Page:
|C. Eric McCoy, MD, MPH||University of California Irvine School of Medicine, Department of Emergency Medicine, Irvine, California|
|Asif Rahman, MD||University of California Irvine School of Medicine, Department of Emergency Medicine, Irvine, California|
|Juan C. Rendon, MD||University of California Irvine School of Medicine, Department of Emergency Medicine, Irvine, California|
|Craig L. Anderson, PhD, MPH|
|Mark I. Langdorf, MD, MPHE|
|Shahram Lotfipour, MD, MPH|
|Bharath Chakravarthy, MD, MPH|
Most medical schools teach cardiopulmonary resuscitation (CPR) during the final year in course curriculum to prepare students to manage the first minutes of clinical emergencies. Little is known regarding the optimal method of instruction for this critical skill. Simulation has been shown in similar settings to enhance performance and knowledge. We evaluated the comparative effectiveness of high-fidelity simulation training vs. standard manikin training for teaching medical students the American Heart Association (AHA) guidelines for high-quality CPR.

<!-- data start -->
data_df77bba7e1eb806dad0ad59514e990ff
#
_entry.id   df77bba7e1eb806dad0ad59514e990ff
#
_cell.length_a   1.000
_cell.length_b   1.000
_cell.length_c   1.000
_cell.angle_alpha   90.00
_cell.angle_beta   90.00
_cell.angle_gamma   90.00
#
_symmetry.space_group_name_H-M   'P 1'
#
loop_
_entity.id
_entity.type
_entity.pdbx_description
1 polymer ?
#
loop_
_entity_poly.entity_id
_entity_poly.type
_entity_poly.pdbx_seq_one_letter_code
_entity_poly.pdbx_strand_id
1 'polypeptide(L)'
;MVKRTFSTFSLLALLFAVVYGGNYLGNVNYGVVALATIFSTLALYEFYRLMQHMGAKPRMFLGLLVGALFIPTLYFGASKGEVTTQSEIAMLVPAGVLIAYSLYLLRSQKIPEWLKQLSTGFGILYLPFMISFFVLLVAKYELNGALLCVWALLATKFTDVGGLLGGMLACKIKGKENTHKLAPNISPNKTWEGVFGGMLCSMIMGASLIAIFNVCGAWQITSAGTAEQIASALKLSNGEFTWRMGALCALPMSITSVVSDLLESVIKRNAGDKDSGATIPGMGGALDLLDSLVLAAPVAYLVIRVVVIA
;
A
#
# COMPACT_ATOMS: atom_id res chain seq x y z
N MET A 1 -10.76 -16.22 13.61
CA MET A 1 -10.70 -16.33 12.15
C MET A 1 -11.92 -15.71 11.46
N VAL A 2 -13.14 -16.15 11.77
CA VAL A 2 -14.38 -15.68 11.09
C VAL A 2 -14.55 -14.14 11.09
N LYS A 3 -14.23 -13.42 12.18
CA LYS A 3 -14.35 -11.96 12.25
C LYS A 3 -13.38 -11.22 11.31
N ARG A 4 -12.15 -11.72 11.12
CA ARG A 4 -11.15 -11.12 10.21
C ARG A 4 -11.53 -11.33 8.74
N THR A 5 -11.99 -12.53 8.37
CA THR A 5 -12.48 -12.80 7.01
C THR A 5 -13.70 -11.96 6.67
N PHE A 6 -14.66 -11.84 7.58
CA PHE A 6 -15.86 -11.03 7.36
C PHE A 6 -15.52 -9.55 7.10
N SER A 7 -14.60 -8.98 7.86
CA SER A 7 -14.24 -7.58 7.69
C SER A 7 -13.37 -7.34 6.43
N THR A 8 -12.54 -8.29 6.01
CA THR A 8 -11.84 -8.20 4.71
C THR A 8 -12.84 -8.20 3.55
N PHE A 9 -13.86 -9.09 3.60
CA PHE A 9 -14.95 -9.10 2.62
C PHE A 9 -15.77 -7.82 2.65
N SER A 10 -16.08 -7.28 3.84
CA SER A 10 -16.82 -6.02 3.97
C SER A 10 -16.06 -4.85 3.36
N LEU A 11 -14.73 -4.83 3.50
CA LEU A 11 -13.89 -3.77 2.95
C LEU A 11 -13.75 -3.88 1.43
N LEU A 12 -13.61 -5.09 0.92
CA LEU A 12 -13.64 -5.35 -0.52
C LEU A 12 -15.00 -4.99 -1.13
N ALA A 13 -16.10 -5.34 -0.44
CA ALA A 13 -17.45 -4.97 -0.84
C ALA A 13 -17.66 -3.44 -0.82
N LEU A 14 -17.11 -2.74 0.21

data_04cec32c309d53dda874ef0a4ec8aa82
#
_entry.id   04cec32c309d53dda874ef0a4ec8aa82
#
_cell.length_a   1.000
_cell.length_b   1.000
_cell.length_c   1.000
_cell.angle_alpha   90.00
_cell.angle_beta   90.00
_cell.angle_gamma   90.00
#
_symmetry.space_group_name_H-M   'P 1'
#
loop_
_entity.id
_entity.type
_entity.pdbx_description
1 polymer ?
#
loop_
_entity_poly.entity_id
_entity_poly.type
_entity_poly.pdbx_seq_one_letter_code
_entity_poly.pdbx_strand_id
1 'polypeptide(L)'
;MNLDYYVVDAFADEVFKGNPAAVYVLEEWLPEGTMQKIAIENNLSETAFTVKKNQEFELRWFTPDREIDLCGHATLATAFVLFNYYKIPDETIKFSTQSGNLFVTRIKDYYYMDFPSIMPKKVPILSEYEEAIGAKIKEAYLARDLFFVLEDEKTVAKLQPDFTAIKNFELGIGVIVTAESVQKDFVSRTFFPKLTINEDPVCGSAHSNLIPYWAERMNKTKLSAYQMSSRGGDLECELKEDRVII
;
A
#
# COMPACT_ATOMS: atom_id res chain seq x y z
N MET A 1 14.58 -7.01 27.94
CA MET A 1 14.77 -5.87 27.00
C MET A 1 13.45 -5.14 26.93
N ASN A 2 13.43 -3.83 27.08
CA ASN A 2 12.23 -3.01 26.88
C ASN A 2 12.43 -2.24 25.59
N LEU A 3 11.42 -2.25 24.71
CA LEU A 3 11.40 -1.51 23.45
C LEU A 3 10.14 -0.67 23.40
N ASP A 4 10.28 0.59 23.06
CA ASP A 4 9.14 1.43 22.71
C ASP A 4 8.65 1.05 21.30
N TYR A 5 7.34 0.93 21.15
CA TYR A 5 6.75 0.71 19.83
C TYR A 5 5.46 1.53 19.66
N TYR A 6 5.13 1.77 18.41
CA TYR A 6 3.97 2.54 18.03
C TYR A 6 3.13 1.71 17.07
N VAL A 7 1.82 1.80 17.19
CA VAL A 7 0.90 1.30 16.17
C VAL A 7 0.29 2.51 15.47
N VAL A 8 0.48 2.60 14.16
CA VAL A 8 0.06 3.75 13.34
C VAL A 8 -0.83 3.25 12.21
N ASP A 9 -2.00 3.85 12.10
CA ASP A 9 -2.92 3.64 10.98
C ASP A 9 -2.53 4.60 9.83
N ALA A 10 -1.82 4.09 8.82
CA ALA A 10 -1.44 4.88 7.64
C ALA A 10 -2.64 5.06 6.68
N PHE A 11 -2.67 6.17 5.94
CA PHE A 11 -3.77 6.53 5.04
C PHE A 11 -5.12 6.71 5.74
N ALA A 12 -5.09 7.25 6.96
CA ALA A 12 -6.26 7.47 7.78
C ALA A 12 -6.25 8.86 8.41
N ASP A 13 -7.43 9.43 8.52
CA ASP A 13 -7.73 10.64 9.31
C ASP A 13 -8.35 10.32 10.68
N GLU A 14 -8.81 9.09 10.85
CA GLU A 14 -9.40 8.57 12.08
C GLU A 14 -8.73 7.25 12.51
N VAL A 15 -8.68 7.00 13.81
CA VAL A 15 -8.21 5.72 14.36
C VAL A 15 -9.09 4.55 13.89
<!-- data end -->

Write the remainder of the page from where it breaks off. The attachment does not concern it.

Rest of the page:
This was a prospective, randomized, parallel-arm study of 70 fourth-year medical students to either simulation (SIM) or standard training (STD) over an eight-month period. SIM group learned the AHA guidelines for high-quality CPR via an hour session that included a PowerPoint lecture with training on a high-fidelity simulator. STD group learned identical content using a low-fidelity Resusci Anne® CPR manikin. All students managed a simulated cardiac arrest scenario with primary outcome based on the AHA guidelines definition of high-quality CPR (specifies metrics for compression rate, depth, recoil, and compression fraction). Secondary outcome was time to emergency medical services (EMS) activation. We analyzed data via Kruskal-Wallis rank sum test. Outcomes were performed on a simulated cardiac arrest case adapted from the AHA Advanced Cardiac Life Support (ACLS) SimMan® Scenario manual.